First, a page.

Except it never works out that way. What usually happens is that you lose a lot of weight in the beginning, and then it slows down to almost nothing. If it seems as if your body is fighting your weight-loss efforts…it is. Your body is trying to keep your weight near your setpoint weight.
Setpoint weight always wins
Your setpoint weight is the level of fat your body “thinks” you need based on signals from your brain, digestive system, and hormones. If you go on a starvation diet, your body immediately knows you’re not eating as much as it thinks you need to stay alive. Consequently, it goes on emergency alert, summoning various hormones that make you hungry, weak, cold, and irritable.
Certain hormones also make you have intense cravings for certain foods. Hormones also slow your metabolism, send your calories to your fat stores, and prevent your fat stores from being burned. Instead, they make your body burn muscle for energy. They do this to save your life because they think you’re starving. All of this elevates your setpoint weight.
When weight loss slows down, many people increase the length and/or intensity of their exercise programs. They’ve been told this will speed up their metabolism and burn more calories. This is a big mistake.
The effects of incorrect exercising and calorie deficit
You see, the effects of incorrect exercising still create a calorie deficit that elevates your setpoint weight. Plus, the body strives for a state of balance, so when you exercise and create that calorie deficit, your hormones will just make you hungrier. In fact, studies show exercise increases appetite causing people to eat more calories after a workout. This makes exercise an ineffective way to control weight in even the best of circumstances.
When you go off the diet, you gain the weight back plus a few more pounds because your metabolism is now slower than it was before the diet and because your setpoint weight is higher.
You will lose weight with a traditional diet and exercise plan, but only in the short term. The only way to lose weight long-term is by lowering setpoint weight. The best way to lower setpoint weight is with a combination of SANE foods and smarter exercise.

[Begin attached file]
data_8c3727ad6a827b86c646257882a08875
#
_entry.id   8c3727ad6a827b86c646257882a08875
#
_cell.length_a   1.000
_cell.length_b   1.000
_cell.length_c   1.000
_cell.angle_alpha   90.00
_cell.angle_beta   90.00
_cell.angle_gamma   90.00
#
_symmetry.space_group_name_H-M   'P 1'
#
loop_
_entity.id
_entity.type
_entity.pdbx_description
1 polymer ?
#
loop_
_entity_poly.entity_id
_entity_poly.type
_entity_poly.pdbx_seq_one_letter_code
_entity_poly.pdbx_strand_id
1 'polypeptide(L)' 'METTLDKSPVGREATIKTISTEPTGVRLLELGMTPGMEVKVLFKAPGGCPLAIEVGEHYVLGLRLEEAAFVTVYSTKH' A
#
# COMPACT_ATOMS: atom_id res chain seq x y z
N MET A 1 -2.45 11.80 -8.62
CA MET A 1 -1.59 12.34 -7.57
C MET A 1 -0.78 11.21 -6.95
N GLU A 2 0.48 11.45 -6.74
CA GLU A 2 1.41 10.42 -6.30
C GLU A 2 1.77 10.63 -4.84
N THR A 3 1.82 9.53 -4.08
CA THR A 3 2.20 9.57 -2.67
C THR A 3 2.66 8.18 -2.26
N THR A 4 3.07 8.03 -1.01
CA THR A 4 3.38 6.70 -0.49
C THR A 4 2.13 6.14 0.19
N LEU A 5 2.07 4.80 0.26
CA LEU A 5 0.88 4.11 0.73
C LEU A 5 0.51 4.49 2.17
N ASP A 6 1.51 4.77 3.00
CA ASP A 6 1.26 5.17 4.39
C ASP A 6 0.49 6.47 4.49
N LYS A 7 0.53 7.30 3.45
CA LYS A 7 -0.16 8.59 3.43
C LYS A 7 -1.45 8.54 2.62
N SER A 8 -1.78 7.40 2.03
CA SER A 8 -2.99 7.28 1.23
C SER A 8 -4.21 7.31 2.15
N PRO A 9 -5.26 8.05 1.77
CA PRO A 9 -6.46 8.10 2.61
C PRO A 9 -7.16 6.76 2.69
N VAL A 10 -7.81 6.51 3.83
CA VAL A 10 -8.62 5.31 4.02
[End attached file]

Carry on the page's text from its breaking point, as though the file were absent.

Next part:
SANE foods and the effects of incorrect exercising
When you switch to eating a predominately SANE diet, it can moderate the effects of incorrect exercising somewhat. However, the fastest way to lower your setpoint weight is to combine a SANE diet with SANE exercise.
We’ll discuss diet briefly before diving into SANEr exercise.
The SANE way to lower setpoint weight
Though there are many causes of an elevated setpoint weight, the biggest one is diet. Eating a steady diet of highly processed foods, starchy carbs, and sugars break the system. Your hormones cannot send or receive correct signals, so they give you more fat. This is called a hormonal clog, and studies show the best way to clear this clog is with a SANE diet.
A SANE diet concentrates on whole foods, meaning they should be as close to their natural states as possible. Fresh or frozen produce. Humanely raised grass-fed meats. You’ll find these foods on the perimeter of the grocery store. They should be minimally processed with few added ingredients.
Reduce your consumption of added sugars, which will be easy if you cut out most highly processed foods. Studies show about 90% of the excess sugar in our diets comes from these foods. If you need to add sugar to any recipe or beverage, choose a natural sweetener, such as Stevia.
The SANE Diet focuses on 3 main food groups — non-starchy vegetables, nutrient-dense proteins, and whole-food fats — proven to lower setpoint weight. Try to eat all three of them together at every meal. These foods fill you up fast, keep you full longer, trigger the release of fat-burning hormones, and lower your setpoint weight.
The goal is to be so full of SANE foods you won’t have room for inSANE foods. But because SANE foods are so filling, you will actually subconsciously eat fewer calories, creating a calorie deficit. Your body won’t mind burning fat and lowering your setpoint weight, though, because it is getting the nutrition it needs.